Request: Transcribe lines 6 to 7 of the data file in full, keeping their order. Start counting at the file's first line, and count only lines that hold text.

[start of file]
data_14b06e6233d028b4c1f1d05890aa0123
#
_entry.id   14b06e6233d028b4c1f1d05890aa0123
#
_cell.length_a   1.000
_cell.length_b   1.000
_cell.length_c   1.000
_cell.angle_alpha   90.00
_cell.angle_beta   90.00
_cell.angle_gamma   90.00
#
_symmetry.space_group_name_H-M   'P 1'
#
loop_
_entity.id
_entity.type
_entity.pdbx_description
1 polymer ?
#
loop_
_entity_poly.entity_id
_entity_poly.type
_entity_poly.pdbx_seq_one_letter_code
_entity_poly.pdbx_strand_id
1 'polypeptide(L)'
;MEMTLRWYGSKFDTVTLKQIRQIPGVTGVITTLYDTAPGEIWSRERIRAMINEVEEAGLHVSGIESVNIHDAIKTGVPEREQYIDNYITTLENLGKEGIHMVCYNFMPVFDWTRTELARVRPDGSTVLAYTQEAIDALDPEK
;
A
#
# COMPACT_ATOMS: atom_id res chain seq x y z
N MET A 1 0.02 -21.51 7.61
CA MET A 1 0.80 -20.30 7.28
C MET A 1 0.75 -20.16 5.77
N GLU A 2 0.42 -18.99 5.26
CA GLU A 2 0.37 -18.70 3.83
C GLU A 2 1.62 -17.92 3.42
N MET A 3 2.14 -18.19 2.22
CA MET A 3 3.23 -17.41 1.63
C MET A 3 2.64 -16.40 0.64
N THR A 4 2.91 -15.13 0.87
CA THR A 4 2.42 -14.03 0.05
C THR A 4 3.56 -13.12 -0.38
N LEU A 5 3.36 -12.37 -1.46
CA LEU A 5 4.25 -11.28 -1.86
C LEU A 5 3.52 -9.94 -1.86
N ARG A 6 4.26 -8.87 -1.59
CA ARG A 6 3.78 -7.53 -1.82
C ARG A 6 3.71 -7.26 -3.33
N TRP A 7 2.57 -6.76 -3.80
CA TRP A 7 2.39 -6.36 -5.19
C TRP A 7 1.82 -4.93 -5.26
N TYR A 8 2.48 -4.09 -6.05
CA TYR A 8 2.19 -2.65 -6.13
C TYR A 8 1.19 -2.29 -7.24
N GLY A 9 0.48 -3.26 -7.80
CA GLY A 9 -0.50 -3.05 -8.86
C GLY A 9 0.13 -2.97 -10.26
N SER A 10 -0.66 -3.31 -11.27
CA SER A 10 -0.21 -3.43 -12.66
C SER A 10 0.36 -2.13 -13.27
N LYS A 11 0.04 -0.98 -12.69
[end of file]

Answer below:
_cell.length_b   1.000
_cell.length_c   1.000